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While I can only speak for myself, I’m sure I’m not alone when I say this semester has been interesting — to say the least. Me and many other students not only dealt with the standard juggle of school, work and family, but also the worsening COVID-19 pandemic and declining mental health as social and political upheaval continues to grip the nation.
Courses in philosophy, one of my majors, seem perfect to help me and other philosophy students process what’s going on and come up with solutions — but we’re not getting the full picture. Alongside Loyola’s lacking faculty diversity is a lack of diversity in course offerings, particularly in philosophy.
Hidden in the meanings of course titles, such as ethics and ancient philosophy, are almost entirely Eurocentric curricula. One ethics course commonly taken by every undergraduate at Loyola as part of its core curriculum includes readings of Immanuel Kant and Plato. Ancient philosophy consists of Plato and Aristotle, with a few earlier Greek philosophers thrown in — completely discounting the ancient philosophical traditions of India and China.
The course offerings show a clear preference for European and American philosophy, with only two courses on the department website — Islamic philosophy and Asian philosophy — dedicated entirely to the study of an Eastern tradition.
Even the more general courses, such as modern and medieval philosophy, all but entirely leave out anything not included in the Western tradition.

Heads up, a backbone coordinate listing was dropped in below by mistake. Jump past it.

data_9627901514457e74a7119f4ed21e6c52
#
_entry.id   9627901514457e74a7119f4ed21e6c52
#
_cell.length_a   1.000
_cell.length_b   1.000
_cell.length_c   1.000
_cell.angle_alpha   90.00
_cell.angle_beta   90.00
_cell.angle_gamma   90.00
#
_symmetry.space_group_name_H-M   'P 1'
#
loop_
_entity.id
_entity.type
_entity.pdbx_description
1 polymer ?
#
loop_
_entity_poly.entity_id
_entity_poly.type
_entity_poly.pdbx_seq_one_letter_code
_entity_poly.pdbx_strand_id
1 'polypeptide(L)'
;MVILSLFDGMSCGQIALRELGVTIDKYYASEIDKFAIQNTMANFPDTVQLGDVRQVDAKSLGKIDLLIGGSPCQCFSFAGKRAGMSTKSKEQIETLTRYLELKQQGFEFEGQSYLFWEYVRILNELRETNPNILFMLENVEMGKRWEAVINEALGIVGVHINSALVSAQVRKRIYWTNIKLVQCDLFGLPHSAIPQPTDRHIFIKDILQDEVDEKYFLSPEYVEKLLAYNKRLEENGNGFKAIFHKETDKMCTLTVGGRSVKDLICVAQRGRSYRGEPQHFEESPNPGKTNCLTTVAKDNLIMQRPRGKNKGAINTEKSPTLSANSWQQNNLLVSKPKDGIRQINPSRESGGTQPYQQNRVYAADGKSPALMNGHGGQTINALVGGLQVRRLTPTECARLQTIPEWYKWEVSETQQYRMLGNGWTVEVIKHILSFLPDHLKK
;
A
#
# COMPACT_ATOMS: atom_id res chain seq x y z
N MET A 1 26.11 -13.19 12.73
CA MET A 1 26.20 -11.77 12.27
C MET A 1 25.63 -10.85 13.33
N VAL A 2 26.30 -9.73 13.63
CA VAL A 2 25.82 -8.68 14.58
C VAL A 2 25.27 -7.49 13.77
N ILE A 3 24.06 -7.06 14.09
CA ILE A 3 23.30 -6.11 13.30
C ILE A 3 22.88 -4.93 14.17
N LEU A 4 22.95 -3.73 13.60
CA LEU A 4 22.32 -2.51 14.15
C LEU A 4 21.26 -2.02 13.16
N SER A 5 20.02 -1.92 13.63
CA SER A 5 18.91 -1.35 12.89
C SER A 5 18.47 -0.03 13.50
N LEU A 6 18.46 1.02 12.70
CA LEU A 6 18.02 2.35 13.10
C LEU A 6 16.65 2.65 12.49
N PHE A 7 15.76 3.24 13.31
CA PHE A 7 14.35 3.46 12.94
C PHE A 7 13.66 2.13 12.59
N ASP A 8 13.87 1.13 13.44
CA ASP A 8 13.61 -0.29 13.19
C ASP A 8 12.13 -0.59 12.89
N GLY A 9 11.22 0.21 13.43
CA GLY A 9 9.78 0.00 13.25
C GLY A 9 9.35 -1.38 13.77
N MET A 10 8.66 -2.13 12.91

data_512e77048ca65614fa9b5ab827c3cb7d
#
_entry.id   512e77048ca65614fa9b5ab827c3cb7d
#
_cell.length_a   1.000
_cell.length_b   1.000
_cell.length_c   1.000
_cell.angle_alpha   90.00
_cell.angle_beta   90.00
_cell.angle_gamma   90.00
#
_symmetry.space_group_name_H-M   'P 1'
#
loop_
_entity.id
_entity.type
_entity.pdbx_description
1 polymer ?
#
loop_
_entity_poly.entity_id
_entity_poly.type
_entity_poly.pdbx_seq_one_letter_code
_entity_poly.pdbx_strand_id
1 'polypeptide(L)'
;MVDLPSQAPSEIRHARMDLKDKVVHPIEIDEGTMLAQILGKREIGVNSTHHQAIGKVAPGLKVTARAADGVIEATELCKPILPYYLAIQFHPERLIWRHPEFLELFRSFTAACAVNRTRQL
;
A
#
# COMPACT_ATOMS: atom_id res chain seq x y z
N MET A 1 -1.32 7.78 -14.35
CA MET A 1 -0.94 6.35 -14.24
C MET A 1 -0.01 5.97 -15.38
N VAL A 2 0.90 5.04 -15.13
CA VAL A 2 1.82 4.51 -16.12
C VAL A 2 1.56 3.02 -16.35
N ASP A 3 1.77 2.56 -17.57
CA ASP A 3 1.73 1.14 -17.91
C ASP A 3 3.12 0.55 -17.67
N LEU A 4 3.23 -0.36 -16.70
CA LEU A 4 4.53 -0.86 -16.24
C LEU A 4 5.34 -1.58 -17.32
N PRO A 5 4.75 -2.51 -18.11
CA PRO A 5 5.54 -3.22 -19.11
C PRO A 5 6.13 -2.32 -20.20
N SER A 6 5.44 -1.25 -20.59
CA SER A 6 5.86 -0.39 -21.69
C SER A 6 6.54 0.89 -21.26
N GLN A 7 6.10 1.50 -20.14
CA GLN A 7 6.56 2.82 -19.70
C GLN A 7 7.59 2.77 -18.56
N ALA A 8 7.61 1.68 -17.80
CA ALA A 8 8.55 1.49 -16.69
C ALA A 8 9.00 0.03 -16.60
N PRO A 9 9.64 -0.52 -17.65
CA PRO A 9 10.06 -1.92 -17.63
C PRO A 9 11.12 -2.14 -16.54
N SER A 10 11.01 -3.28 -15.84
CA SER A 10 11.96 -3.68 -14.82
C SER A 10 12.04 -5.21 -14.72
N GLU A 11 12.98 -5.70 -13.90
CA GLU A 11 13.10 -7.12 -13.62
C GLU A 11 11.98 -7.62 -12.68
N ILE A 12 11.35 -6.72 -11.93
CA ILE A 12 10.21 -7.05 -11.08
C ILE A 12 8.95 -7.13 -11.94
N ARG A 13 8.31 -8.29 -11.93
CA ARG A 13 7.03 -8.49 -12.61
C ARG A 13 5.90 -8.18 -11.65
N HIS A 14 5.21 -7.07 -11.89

To give credit where it’s due, professors have a degree of freedom when it comes to designing course syllabi and deciding what readings get included. One course description explicitly said it would teach both Eastern and Western in a comparative ethics class. But courses such as these are not representative of all offerings, and non-Western philosophers and their works are consistently left out of syllabi.
This isn’t a problem endemic to Loyola, but to all philosophy departments across the country. An op-ed in the New York Times by Bryan Van Norden — an American professor specializing in Chinese philosophy — calls for philosophy departments across the country to either diversify, or change their names to the “Department of European and American Philosophy” to better represent themselves. The lack of diversity in courses leads to professors only qualified to teach what they know — more of the Western canon, with only passing references to those outside that definition.
Van Norden envisions a world where the works of ancient and contemporary African, Native American, Chinese and other philosophers are as prevalent as their European and American counterparts.
As a philosophy student, having already exhausted one of the two non-European-focused classes, I feel more than frustrated to know more out there exists and not have an institution capable of instructing me in it.
This frustration intensifies when examining the broader implications — where students of color can go through the entirety of their undergraduate education without seeing any representation in the philosophical canon. Besides depriving students of a truly well-rounded education, it deprives students of color knowledge of their culture and themselves.
I’m tired of learning about the same European and American philosophers in my studies when I know other beautiful and rich philosophical traditions exist, untaught in most schools.
Loyola — and other institutions that claim to be committed to higher education — need to heed Van Norden’s advice, not just in philosophy, but in every department. There’s more to the world than Europe and North America, and students shouldn’t have to seek out this knowledge themselves.